First released in 1995, this is the newly remastered version of the Swedish prog-rock revivalists’ first album – and a strange one it is too. It’s as though someone has melted down King Crimson‘s Larks Tongues In Aspic, Yes‘s Wondrous Stories, the Mahavishnu Orchestra‘s Birds of Fire and Queen‘s Night At The Opera, mixed them all together and made a new record out of them.
Not only is it derivative – which rather goes with the territory in the new generation of prog-rock revivalists – but, as with their countrymen Pain of Salvation, the lyrics do tend to lose something in translation. That said, however, unlike some of their rather more fey contemporaries, there is a gutsy, muscular quality to the music of Ritual, and enough moments of gentle folky lyricism to counteract the rather tiresome blasts of bombast scattered throughout this album.
Opening track Wingspread, despite its rather awkward lyrics, (“There was dawning nature looking in serene, put no question answer still unseen”), is a slab of alt-metal strongly reminiscent of King Crimson at their more excessive (Thrak, Red) while The Way Of Things, for all its rather silly references to Sir Gavin Knight, has a pleasingly pastoral quality, not unlike Yes in their more reflective moments. It’s also not stretching the comparison too much to liken Life Has Just Begun to Jethro Tull at their most rustic.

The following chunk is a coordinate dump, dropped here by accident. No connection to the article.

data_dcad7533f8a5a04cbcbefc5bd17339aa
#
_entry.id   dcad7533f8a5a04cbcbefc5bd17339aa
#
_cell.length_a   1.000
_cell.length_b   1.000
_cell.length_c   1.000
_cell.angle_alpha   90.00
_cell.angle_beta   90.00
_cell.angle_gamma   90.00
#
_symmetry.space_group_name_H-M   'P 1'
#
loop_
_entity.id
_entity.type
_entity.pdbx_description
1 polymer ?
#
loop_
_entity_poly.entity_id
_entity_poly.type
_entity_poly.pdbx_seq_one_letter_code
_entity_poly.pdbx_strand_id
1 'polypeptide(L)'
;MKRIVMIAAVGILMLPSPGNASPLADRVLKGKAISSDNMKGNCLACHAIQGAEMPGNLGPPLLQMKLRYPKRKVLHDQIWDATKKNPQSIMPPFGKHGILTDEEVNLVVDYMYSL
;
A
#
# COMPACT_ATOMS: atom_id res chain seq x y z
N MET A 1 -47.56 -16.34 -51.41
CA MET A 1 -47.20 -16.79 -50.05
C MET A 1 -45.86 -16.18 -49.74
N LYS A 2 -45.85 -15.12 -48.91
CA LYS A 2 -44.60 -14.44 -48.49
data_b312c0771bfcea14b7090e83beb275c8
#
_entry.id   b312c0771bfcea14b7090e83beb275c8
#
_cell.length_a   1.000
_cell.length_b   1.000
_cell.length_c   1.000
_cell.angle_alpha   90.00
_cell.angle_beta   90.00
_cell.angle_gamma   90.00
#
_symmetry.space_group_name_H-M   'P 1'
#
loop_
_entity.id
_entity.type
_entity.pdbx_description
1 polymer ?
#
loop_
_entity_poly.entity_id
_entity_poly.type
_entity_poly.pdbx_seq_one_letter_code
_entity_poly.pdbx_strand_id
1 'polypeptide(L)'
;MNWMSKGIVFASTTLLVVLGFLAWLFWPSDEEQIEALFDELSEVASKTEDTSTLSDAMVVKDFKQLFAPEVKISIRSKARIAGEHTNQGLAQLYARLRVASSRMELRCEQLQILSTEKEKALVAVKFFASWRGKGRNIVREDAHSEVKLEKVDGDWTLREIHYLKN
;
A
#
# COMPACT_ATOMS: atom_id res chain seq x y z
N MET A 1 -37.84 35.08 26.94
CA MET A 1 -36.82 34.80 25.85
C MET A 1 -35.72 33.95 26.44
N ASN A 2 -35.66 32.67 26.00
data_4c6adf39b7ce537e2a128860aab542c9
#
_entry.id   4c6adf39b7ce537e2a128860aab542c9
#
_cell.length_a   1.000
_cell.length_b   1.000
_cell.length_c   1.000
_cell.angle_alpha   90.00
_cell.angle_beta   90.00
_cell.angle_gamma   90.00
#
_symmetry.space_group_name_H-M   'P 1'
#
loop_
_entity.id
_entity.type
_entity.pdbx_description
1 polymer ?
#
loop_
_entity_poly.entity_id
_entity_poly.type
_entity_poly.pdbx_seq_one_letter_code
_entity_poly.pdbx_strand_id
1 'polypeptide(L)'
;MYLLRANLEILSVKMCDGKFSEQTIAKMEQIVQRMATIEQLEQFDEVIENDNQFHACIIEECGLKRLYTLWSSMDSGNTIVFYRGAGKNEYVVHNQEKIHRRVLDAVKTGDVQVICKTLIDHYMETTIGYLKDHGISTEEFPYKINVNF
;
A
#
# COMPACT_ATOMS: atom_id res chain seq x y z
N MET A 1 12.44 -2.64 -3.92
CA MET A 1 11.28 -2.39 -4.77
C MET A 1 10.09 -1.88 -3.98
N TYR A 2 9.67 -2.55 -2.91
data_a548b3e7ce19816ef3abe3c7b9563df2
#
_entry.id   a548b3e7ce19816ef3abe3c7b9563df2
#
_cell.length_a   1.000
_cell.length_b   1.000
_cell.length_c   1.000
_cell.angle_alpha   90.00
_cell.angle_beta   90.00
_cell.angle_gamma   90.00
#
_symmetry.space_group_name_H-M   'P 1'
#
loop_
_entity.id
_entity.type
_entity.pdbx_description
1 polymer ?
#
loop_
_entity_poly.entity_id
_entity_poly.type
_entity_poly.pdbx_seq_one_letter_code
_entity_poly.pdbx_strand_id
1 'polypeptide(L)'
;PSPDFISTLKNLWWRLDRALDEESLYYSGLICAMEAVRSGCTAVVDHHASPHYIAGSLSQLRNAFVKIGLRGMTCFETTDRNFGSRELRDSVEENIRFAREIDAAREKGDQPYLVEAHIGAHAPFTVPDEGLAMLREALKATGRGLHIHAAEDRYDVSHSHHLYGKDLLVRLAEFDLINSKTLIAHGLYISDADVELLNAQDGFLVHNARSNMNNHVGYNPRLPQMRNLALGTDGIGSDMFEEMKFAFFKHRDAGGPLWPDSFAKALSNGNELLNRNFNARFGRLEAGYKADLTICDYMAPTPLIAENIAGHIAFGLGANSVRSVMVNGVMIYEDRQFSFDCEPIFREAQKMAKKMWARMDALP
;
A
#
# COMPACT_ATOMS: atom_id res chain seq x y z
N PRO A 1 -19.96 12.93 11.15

The alternation of soft, acoustic passages with driving rock, evident on this track as it is throughout the album, helps to hold the attention, as does the occasional literary reference. In particular, the work of Tove Jansson, creator of the Moomins, pervades several tracks, not least the rather lovely Seasong for the Moominpappa.
What does become rather wearing, especially on the more up-tempo tracks, is the screeching falsetto of Patrick Lunstrom, which merely underlines how important the singer is to the overall identity of a band. The best prog-rock vocalists – Greg Lake, John Wetton, Jon Anderson – have an uncluttered, pure delivery, whereas Lunstrom’s mannered style tends to over-egg an already rich musical pudding. The songs require less vocal ornamentation, not more, to allow the detail to shine through. Too often the tracks sound cluttered, and that’s a shame because there is much to like about this album. It should reach a wider audience than on first release and will no doubt earn the band several new admirers.